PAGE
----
Oct. 10 (Bloomberg) -- U.K. government bonds extended declines after the Bank of England rejected all bids against one of the bonds it planned to buy today as part of its quantitative-easing program.
Ten-year yields reached the most this month after the central bank said in a statement it decided “to reject all offers against UKT 8.75 25/08/17 following significant changes in its yield in the run up to the auction.” Gilts had dropped earlier, along with bunds, after Germany and France’s leaders said they will draw up a plan to recapitalize banks and stop Greece’s debt crisis spreading, sapping demand for the safest government assets.
The bond was rejected because traders had been pushing the price up “aggressively, obviously in the hope that they’d be able to sell it to the Bank of England,” said John Wraith, a fixed-income strategist at Bank of America Merrill Lynch Global Research in London. “The BOE rejected it and that might have given people a bit of a shock. There would have been some people who hoped that the bank would be willing to pay significantly higher prices for the bonds.”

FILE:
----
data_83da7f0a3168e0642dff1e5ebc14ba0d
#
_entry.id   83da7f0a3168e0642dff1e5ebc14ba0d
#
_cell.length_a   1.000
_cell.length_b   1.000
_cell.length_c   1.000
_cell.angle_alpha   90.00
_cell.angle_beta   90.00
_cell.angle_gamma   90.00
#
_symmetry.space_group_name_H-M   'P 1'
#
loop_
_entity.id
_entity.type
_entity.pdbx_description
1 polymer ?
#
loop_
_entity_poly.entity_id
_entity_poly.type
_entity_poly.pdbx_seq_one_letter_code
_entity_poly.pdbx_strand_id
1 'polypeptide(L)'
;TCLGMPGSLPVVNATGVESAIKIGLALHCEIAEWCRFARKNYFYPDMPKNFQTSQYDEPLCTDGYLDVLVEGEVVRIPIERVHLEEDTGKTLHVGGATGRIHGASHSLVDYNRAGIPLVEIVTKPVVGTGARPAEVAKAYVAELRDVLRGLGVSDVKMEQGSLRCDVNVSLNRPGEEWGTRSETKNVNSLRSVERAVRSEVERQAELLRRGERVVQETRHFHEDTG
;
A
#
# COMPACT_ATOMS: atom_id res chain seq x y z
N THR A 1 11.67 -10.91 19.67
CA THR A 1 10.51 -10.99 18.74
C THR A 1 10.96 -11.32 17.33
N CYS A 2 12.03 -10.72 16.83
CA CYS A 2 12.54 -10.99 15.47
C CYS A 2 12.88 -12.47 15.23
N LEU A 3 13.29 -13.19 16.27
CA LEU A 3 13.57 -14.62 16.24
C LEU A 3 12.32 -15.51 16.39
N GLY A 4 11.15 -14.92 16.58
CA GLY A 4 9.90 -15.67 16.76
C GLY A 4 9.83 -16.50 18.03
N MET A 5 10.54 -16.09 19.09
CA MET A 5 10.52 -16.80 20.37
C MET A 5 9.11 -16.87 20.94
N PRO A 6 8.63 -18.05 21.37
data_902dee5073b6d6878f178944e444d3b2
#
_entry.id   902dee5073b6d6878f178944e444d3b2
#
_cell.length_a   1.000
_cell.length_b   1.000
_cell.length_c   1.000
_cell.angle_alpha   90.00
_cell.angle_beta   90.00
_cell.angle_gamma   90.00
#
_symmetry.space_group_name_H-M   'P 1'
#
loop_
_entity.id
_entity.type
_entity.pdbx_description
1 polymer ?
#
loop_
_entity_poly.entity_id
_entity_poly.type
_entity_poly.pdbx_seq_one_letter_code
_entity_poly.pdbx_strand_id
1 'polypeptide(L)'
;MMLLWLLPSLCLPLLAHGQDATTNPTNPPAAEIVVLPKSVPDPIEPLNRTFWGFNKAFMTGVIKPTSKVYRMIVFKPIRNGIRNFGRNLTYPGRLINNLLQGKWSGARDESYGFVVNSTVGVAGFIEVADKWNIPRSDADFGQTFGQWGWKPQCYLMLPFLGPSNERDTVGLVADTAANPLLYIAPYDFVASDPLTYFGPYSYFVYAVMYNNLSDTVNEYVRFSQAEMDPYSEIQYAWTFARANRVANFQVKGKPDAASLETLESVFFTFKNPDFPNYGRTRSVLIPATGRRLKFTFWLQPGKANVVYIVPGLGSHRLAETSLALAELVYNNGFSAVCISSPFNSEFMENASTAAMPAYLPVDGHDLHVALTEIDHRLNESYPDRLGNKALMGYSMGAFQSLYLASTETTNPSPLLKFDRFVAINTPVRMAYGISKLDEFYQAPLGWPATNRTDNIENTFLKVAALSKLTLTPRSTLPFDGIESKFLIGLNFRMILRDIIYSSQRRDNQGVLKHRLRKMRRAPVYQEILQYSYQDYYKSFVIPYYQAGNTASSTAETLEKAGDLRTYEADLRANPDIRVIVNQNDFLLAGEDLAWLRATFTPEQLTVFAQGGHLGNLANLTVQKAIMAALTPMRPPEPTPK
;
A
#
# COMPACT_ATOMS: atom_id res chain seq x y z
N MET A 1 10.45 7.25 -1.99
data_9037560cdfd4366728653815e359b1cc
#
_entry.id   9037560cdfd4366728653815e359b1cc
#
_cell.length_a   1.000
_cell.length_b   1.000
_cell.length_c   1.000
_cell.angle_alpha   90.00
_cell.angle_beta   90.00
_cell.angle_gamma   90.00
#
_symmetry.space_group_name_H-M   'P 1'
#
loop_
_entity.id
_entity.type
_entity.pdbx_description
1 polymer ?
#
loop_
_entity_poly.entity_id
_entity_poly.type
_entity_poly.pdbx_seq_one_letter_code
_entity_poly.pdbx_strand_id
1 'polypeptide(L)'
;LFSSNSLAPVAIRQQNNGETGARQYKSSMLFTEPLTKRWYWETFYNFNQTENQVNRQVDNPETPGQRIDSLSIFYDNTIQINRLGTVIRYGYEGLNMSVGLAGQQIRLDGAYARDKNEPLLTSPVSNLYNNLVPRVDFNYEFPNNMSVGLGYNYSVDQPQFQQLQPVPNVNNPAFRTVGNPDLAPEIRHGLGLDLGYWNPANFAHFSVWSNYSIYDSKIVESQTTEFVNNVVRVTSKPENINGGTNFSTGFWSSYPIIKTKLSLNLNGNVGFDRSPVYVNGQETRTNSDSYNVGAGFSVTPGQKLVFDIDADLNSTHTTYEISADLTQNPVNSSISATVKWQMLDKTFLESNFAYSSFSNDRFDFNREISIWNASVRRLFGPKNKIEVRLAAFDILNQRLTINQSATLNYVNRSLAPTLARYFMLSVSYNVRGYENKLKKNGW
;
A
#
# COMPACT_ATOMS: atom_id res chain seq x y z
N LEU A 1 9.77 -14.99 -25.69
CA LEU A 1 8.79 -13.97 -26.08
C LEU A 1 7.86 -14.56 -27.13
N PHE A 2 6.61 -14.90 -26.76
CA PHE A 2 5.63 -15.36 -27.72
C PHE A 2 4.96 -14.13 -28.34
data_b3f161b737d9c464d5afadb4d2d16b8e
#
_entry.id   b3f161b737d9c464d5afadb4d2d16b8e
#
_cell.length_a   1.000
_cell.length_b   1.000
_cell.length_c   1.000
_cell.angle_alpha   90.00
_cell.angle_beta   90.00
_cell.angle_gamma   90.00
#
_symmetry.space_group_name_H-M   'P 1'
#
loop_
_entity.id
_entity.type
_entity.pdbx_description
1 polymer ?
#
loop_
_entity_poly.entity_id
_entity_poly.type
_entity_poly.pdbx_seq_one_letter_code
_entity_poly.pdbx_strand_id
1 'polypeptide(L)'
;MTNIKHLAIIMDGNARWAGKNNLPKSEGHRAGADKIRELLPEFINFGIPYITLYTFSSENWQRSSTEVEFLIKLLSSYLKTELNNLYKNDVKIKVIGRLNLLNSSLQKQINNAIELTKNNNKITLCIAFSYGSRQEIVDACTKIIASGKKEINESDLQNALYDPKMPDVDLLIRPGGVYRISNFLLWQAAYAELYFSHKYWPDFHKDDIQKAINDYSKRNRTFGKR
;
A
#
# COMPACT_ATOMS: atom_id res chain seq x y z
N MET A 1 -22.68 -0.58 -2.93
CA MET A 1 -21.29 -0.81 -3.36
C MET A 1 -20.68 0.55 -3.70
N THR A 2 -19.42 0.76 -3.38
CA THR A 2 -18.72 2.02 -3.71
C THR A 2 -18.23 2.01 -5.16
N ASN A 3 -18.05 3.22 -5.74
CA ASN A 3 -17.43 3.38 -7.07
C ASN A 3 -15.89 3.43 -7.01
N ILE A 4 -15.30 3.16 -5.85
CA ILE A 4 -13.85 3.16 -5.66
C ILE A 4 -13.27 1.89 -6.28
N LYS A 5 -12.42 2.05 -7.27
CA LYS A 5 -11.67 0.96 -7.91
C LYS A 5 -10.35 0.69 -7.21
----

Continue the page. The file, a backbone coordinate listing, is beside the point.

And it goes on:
Ten-year gilt yields were eight basis points higher at 2.55 percent at 3:54 p.m. in London. The 3.75 percent security maturing in 2021 fell 0.775, or 7.55 pounds per 1,000-pound ($1,567) face amount, to 110.415. Two-year note yields were two basis points higher at 0.64 percent.
The 8.75 percent 2017 security fell 0.285 to 139.69 after rising to as high as 140.78 before the BOE operation.
The Bank of England last week boosted its asset-purchase program, known as quantitative easing, by 75 billion pounds to 275 billion pounds in a bid to revive U.K. growth. The central bank, which expects to complete the new round of purchases in four months, said slowing global growth and the turmoil in Europe threaten the recovery.
The euro rose against the dollar and the yen after German Chancellor Angela Merkel and French President Nicolas Sarkozy pledged to deliver a plan to help banks and repeated a commitment to keep Greece in the single-currency area.
“There’s a general market selloff on hopes that Europe’s about to get its house in order,” Wraith said.
--Editors: Mark McCord, Peter Branton
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